Let’s be honest. Who, here, wouldn't want to be in Heaven this very day, sitting at the feet of Christ in Paradise? I know that's where I want to be. But what if we knew that if we could endure another day, another week, another decade of suffering, or HOWEVER long we have… what if we knew that during that time we continue to suffer that thousands of people who are currently lost would be found?
What if it was just one? Would we be willing to wait? As we watch the news, we ask ourselves, "How can God let this continue? He destroyed Sodom and Gomorrah... were they really that much worse than what we see in our society today? How is it that God hasn't ended this yet?"
Psalm 130:8 says The Lord is merciful and gracious, Slow to anger, and abounding in mercy.
2 Peter 3:9says, "The Lord is not slack concerning His promise, as some count slackness, but is longsuffering toward us, not willing that any should perish but that all should come to repentance."
I think that's the answer to why God hasn't put an end to all this yet. His ways aren't like my ways. His thoughts are higher than my thoughts. He is waiting..... waiting..... waiting for as many people as will come to Him to come to Him before He closes the curtain on history.
In fact, He's not just waiting. He's searching.
Listen now to Luke 15:4-7 “What man of you, having a hundred sheep, if he loses one of them, does not leave the ninety-nine in the wilderness, and go after the one which is lost until he finds it? And when he has found it, he lays it on his shoulders, rejoicing. And when he comes home, he calls together his friends and neighbors, saying to them, ‘Rejoice with me, for I have found my sheep which was lost!’ I say to you that likewise there will be more joy in heaven over one sinner who repents than over ninety-nine just persons who need no repentance.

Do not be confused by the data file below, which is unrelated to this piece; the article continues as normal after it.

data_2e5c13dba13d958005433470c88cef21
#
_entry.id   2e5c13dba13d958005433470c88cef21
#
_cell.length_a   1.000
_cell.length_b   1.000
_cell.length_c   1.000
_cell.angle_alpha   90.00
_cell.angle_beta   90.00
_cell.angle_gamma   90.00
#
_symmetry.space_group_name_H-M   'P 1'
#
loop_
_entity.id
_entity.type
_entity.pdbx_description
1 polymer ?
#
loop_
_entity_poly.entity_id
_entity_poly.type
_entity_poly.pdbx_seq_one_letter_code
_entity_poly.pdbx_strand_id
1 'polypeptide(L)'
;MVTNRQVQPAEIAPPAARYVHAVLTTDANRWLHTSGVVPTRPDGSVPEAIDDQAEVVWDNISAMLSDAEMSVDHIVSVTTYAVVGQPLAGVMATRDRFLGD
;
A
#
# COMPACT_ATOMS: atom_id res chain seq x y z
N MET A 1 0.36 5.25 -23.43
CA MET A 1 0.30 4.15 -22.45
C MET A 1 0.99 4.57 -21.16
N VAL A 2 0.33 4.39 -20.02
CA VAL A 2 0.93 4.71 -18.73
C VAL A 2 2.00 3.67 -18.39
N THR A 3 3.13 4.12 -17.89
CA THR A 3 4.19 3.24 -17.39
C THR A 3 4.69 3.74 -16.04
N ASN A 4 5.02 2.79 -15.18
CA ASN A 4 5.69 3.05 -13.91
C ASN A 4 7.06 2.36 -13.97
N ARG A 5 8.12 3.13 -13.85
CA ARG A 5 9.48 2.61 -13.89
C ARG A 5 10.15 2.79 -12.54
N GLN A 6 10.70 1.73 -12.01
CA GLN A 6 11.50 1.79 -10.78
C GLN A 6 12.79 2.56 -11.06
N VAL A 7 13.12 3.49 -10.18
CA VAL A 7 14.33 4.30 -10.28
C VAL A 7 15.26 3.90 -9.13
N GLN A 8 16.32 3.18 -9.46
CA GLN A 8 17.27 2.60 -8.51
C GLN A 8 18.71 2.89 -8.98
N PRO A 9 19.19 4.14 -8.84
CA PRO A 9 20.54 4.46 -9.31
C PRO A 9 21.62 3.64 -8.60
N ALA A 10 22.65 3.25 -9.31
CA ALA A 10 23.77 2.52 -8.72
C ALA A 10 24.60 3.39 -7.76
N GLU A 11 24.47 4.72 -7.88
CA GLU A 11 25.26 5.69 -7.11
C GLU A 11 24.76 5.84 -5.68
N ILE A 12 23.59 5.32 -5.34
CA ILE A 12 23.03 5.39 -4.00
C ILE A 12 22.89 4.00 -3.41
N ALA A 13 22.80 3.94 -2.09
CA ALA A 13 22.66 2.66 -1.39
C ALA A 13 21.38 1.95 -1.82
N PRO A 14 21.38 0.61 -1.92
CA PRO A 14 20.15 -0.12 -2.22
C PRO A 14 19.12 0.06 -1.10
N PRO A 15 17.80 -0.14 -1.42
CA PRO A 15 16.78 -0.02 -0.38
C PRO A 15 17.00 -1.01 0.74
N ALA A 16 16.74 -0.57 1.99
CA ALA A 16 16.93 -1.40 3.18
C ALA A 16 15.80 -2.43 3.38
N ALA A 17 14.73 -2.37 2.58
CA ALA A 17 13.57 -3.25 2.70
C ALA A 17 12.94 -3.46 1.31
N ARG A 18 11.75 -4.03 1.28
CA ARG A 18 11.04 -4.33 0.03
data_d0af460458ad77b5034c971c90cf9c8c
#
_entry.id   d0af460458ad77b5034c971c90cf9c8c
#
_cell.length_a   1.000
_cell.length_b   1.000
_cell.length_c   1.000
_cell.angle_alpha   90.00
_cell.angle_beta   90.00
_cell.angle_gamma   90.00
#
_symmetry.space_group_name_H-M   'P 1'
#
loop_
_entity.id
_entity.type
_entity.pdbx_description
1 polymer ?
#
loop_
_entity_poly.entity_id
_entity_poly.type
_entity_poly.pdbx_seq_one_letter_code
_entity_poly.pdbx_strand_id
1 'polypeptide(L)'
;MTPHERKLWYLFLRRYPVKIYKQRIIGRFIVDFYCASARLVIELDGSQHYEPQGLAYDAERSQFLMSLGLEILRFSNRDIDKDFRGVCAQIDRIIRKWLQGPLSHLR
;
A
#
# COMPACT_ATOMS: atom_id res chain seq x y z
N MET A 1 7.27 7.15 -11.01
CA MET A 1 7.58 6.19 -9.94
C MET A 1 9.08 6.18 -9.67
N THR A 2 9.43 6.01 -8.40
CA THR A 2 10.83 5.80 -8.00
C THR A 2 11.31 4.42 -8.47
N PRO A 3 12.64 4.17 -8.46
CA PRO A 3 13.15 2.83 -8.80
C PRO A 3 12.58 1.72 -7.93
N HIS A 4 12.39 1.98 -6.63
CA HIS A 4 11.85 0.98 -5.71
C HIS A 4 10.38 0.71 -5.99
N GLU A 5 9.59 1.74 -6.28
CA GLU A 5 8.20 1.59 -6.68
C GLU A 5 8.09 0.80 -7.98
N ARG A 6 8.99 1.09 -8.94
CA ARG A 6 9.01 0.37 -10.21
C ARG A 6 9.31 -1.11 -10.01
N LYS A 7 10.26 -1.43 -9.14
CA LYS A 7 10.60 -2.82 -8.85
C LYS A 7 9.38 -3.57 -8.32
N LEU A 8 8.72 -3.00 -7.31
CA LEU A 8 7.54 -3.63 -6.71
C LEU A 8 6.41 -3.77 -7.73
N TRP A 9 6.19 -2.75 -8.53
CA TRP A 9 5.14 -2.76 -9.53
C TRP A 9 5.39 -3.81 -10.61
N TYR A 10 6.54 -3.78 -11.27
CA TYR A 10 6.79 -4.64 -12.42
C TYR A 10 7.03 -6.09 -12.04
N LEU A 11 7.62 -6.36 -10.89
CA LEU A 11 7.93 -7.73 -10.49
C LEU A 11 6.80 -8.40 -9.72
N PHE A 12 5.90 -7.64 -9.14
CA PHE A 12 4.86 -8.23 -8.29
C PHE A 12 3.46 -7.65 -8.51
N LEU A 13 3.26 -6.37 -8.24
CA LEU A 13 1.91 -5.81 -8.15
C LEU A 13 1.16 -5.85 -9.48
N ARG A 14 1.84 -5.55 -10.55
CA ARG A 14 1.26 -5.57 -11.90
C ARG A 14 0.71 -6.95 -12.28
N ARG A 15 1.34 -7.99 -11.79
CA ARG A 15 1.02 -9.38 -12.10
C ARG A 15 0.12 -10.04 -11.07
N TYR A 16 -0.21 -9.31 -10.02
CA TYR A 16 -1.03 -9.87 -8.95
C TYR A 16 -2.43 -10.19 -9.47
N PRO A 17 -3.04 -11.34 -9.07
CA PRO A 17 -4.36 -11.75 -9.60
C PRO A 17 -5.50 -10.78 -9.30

I think we are in that moment in time where God is searching for that one lost sheep. The time of rejoicing will come soon enough, but now is the time for searching.
Immediately after telling the parable of the lost sheep, Jesus reinforces His message with the Parable of the Lost Coin. Luke 15:8-10 “Or what woman, having ten silver coins, if she loses one coin, does not light a lamp, sweep the house, and search carefully until she finds it? And when she has found it, she calls her friends and neighbors together, saying, ‘Rejoice with me, for I have found the piece which I lost!’ Likewise, I say to you, there is joy in the presence of the angels of God over one sinner who repents.”